In the process of researching for my recent article on Dylan Bundy’s injuries and development I was able to get some quotes from Kyle Boddy of Driveline Baseball that didn’t make the final piece. While they weren’t published with the article, I felt they were important to provide context around how Kyle trains players at his facility, and what his thoughts were more generally around mechanical tweaks.
Boddy believes that it’s important to be strong and develop muscle that supports a pitcher’s mechanics. He notes that “the UCL alone is insufficient to stabilize the elbow at competitive velocities in professional baseball.” Boddy can’t speak to whether or not Bundy did a good job of building muscle to support his mechanics prior to joining the Orioles organization, but he believes that the idea that changing Bundy’s mechanics could have exasperated potential injury issues is plausible.
Boddy’s pitchers go through a rigorous system that ensures each player hits certain strength-related benchmarks. At Driveline Baseball, “everyone follows it – PlyoCare training and specific strength markers must be met by all pitchers”. For other aspects of pitching—primarily mechanics—Driveline is wide open to what works for different pitchers. Boddy says, “We do very little direct mechanical work with our pro athletes. It's nearly useless.”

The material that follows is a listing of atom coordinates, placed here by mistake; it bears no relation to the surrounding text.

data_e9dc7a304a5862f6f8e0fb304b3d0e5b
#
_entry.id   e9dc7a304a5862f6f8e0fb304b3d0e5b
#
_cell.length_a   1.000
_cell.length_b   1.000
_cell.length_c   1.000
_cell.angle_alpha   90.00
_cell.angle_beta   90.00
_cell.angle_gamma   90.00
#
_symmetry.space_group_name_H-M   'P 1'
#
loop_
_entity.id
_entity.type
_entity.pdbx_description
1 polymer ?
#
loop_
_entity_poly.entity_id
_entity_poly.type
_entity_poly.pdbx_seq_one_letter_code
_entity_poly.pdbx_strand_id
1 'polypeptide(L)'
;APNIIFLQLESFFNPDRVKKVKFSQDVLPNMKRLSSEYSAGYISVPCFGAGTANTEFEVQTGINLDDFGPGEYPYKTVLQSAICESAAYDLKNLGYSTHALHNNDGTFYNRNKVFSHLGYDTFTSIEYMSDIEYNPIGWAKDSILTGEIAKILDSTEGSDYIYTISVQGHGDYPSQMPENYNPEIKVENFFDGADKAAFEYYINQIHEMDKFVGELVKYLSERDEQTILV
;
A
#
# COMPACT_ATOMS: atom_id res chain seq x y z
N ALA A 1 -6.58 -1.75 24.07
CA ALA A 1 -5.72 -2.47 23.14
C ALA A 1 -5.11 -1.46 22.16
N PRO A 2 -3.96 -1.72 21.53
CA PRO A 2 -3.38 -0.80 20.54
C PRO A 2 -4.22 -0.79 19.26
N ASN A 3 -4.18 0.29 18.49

Once again, for emphasis: “We do very little direct mechanical work with our pro athletes. It's nearly useless.” Tweaking a draftee’s mechanics before he ever throws a pitch in a competitive game is clearly not something Boddy would advocate for, and yet it seems to occur semi-regularly across MLB.
Dylan Bundy agrees. His quote from the David Laurila interview in the initial article says it all: “I should have just picked up a ball and thrown it. I’m a big believer in that; pick up a ball and throw it. If that’s how you throw, don’t change it.”
It’s worth noting that Boddy’s business is built around helping pitchers, in some cases major-league-caliber pitchers[i], develop velocity and become better athletes. In addition to training athletes at his facility, Boddy developed a resource to help pitchers understand how to get the most out of their bodies called Hacking the Kinetic Chain: The Complete Guide to Developing High-Velocity Pitchers. In the course of his work he’s helped multiple pitchers recover from Tommy John surgery, just as Bundy did after injuring his elbow with the Orioles. Boddy has done extensive research on how the body reacts to various movements in a pitcher’s mechanics, and thus is an expert whose opinion should carry some weight here.
[i] More than 50 professional pitchers work with Driveline Baseball, as do multiple universities including Oregon State and Vanderbilt.